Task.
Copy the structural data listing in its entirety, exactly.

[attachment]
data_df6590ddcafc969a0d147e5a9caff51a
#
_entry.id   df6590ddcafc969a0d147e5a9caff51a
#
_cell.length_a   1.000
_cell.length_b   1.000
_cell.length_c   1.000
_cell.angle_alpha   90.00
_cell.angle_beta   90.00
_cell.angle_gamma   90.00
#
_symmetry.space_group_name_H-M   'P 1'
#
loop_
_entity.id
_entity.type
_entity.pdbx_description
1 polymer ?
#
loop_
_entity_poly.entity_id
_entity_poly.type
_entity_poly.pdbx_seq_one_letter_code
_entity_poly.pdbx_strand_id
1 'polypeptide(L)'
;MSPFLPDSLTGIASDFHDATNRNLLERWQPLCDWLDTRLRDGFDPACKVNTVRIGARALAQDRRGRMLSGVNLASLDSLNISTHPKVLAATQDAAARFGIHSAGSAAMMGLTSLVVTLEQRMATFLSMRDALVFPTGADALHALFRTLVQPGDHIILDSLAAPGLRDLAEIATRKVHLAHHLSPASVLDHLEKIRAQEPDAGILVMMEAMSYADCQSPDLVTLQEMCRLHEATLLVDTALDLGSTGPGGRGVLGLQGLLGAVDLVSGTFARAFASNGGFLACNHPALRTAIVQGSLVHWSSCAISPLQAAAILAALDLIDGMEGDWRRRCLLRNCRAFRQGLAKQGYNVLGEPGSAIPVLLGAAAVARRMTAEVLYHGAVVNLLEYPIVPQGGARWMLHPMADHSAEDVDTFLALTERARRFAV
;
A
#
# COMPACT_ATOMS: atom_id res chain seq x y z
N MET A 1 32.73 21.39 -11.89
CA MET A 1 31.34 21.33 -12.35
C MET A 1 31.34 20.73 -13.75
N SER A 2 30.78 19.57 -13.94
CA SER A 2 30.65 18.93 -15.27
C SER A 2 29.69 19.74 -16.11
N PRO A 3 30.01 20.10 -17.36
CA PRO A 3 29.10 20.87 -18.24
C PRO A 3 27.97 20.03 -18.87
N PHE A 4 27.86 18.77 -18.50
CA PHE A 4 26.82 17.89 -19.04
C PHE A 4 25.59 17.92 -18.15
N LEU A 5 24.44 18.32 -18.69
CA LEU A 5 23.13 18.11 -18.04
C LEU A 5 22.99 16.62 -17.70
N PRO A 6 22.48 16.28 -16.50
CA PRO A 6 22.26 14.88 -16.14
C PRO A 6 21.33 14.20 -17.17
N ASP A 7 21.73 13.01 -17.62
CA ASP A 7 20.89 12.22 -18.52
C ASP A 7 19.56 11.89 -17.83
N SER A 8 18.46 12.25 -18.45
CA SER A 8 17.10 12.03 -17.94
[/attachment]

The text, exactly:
data_df6590ddcafc969a0d147e5a9caff51a
#
_entry.id   df6590ddcafc969a0d147e5a9caff51a
#
_cell.length_a   1.000
_cell.length_b   1.000
_cell.length_c   1.000
_cell.angle_alpha   90.00
_cell.angle_beta   90.00
_cell.angle_gamma   90.00
#
_symmetry.space_group_name_H-M   'P 1'
#
loop_
_entity.id
_entity.type
_entity.pdbx_description
1 polymer ?
#
loop_
_entity_poly.entity_id
_entity_poly.type
_entity_poly.pdbx_seq_one_letter_code
_entity_poly.pdbx_strand_id
1 'polypeptide(L)'
;MSPFLPDSLTGIASDFHDATNRNLLERWQPLCDWLDTRLRDGFDPACKVNTVRIGARALAQDRRGRMLSGVNLASLDSLNISTHPKVLAATQDAAARFGIHSAGSAAMMGLTSLVVTLEQRMATFLSMRDALVFPTGADALHALFRTLVQPGDHIILDSLAAPGLRDLAEIATRKVHLAHHLSPASVLDHLEKIRAQEPDAGILVMMEAMSYADCQSPDLVTLQEMCRLHEATLLVDTALDLGSTGPGGRGVLGLQGLLGAVDLVSGTFARAFASNGGFLACNHPALRTAIVQGSLVHWSSCAISPLQAAAILAALDLIDGMEGDWRRRCLLRNCRAFRQGLAKQGYNVLGEPGSAIPVLLGAAAVARRMTAEVLYHGAVVNLLEYPIVPQGGARWMLHPMADHSAEDVDTFLALTERARRFAV
;
A
#
# COMPACT_ATOMS: atom_id res chain seq x y z
N MET A 1 32.73 21.39 -11.89
CA MET A 1 31.34 21.33 -12.35
C MET A 1 31.34 20.73 -13.75
N SER A 2 30.78 19.57 -13.94
CA SER A 2 30.65 18.93 -15.27
C SER A 2 29.69 19.74 -16.11
N PRO A 3 30.01 20.10 -17.36
CA PRO A 3 29.10 20.87 -18.24
C PRO A 3 27.97 20.03 -18.87
N PHE A 4 27.86 18.77 -18.50
CA PHE A 4 26.82 17.89 -19.04
C PHE A 4 25.59 17.92 -18.15
N LEU A 5 24.44 18.32 -18.69
CA LEU A 5 23.13 18.11 -18.04
C LEU A 5 22.99 16.62 -17.70
N PRO A 6 22.48 16.28 -16.50
CA PRO A 6 22.26 14.88 -16.14
C PRO A 6 21.33 14.20 -17.17
N ASP A 7 21.73 13.01 -17.62
CA ASP A 7 20.89 12.22 -18.52
C ASP A 7 19.56 11.89 -17.83
N SER A 8 18.46 12.25 -18.45
CA SER A 8 17.10 12.03 -17.94